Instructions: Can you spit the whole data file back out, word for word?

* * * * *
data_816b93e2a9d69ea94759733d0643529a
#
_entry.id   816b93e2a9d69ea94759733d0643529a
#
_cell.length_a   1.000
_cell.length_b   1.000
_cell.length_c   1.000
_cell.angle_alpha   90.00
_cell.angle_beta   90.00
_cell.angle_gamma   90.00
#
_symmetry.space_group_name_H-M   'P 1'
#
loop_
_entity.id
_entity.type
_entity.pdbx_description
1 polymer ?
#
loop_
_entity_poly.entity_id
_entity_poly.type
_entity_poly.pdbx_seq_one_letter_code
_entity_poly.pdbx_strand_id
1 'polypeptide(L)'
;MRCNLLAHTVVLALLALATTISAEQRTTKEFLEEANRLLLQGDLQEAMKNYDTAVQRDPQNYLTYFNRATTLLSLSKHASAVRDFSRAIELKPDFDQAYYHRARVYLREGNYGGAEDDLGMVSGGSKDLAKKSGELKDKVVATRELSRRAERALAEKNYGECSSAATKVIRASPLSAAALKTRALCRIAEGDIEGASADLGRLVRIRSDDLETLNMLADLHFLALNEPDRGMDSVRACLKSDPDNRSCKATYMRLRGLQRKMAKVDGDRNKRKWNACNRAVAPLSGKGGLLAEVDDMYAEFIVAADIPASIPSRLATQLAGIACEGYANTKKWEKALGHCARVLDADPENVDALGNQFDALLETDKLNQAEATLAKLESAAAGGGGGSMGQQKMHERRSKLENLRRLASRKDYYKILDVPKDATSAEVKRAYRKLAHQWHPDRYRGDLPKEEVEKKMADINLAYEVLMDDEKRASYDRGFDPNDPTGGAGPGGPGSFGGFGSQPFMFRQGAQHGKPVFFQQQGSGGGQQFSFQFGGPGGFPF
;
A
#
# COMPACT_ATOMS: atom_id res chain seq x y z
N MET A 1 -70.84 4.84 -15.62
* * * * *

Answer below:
data_816b93e2a9d69ea94759733d0643529a
#
_entry.id   816b93e2a9d69ea94759733d0643529a
#
_cell.length_a   1.000
_cell.length_b   1.000
_cell.length_c   1.000
_cell.angle_alpha   90.00
_cell.angle_beta   90.00
_cell.angle_gamma   90.00
#
_symmetry.space_group_name_H-M   'P 1'
#
loop_
_entity.id
_entity.type
_entity.pdbx_description
1 polymer ?
#
loop_
_entity_poly.entity_id
_entity_poly.type
_entity_poly.pdbx_seq_one_letter_code
_entity_poly.pdbx_strand_id
1 'polypeptide(L)'
;MRCNLLAHTVVLALLALATTISAEQRTTKEFLEEANRLLLQGDLQEAMKNYDTAVQRDPQNYLTYFNRATTLLSLSKHASAVRDFSRAIELKPDFDQAYYHRARVYLREGNYGGAEDDLGMVSGGSKDLAKKSGELKDKVVATRELSRRAERALAEKNYGECSSAATKVIRASPLSAAALKTRALCRIAEGDIEGASADLGRLVRIRSDDLETLNMLADLHFLALNEPDRGMDSVRACLKSDPDNRSCKATYMRLRGLQRKMAKVDGDRNKRKWNACNRAVAPLSGKGGLLAEVDDMYAEFIVAADIPASIPSRLATQLAGIACEGYANTKKWEKALGHCARVLDADPENVDALGNQFDALLETDKLNQAEATLAKLESAAAGGGGGSMGQQKMHERRSKLENLRRLASRKDYYKILDVPKDATSAEVKRAYRKLAHQWHPDRYRGDLPKEEVEKKMADINLAYEVLMDDEKRASYDRGFDPNDPTGGAGPGGPGSFGGFGSQPFMFRQGAQHGKPVFFQQQGSGGGQQFSFQFGGPGGFPF
;
A
#
# COMPACT_ATOMS: atom_id res chain seq x y z
N MET A 1 -70.84 4.84 -15.62